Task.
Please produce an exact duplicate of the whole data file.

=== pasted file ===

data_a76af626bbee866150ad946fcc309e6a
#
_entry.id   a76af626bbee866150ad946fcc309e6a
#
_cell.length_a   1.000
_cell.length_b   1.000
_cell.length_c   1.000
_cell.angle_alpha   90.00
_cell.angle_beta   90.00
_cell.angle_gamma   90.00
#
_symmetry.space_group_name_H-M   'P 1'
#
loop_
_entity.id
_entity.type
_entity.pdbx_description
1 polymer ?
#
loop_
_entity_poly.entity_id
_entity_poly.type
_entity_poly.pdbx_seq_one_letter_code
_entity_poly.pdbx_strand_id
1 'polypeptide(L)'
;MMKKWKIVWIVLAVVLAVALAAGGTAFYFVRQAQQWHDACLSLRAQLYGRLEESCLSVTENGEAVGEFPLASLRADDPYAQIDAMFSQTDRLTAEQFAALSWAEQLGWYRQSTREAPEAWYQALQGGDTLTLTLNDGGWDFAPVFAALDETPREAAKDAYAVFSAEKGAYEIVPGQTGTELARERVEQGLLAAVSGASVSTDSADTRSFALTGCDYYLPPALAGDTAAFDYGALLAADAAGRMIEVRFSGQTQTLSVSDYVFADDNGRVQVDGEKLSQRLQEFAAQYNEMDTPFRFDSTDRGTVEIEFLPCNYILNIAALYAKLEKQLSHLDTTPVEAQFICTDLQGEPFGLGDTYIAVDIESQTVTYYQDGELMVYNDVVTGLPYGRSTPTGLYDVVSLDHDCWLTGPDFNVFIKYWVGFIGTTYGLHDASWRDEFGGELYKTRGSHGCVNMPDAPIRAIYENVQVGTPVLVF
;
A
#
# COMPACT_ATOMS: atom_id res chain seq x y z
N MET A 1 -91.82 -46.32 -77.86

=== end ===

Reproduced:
data_a76af626bbee866150ad946fcc309e6a
#
_entry.id   a76af626bbee866150ad946fcc309e6a
#
_cell.length_a   1.000
_cell.length_b   1.000
_cell.length_c   1.000
_cell.angle_alpha   90.00
_cell.angle_beta   90.00
_cell.angle_gamma   90.00
#
_symmetry.space_group_name_H-M   'P 1'
#
loop_
_entity.id
_entity.type
_entity.pdbx_description
1 polymer ?
#
loop_
_entity_poly.entity_id
_entity_poly.type
_entity_poly.pdbx_seq_one_letter_code
_entity_poly.pdbx_strand_id
1 'polypeptide(L)'
;MMKKWKIVWIVLAVVLAVALAAGGTAFYFVRQAQQWHDACLSLRAQLYGRLEESCLSVTENGEAVGEFPLASLRADDPYAQIDAMFSQTDRLTAEQFAALSWAEQLGWYRQSTREAPEAWYQALQGGDTLTLTLNDGGWDFAPVFAALDETPREAAKDAYAVFSAEKGAYEIVPGQTGTELARERVEQGLLAAVSGASVSTDSADTRSFALTGCDYYLPPALAGDTAAFDYGALLAADAAGRMIEVRFSGQTQTLSVSDYVFADDNGRVQVDGEKLSQRLQEFAAQYNEMDTPFRFDSTDRGTVEIEFLPCNYILNIAALYAKLEKQLSHLDTTPVEAQFICTDLQGEPFGLGDTYIAVDIESQTVTYYQDGELMVYNDVVTGLPYGRSTPTGLYDVVSLDHDCWLTGPDFNVFIKYWVGFIGTTYGLHDASWRDEFGGELYKTRGSHGCVNMPDAPIRAIYENVQVGTPVLVF
;
A
#
# COMPACT_ATOMS: atom_id res chain seq x y z
N MET A 1 -91.82 -46.32 -77.86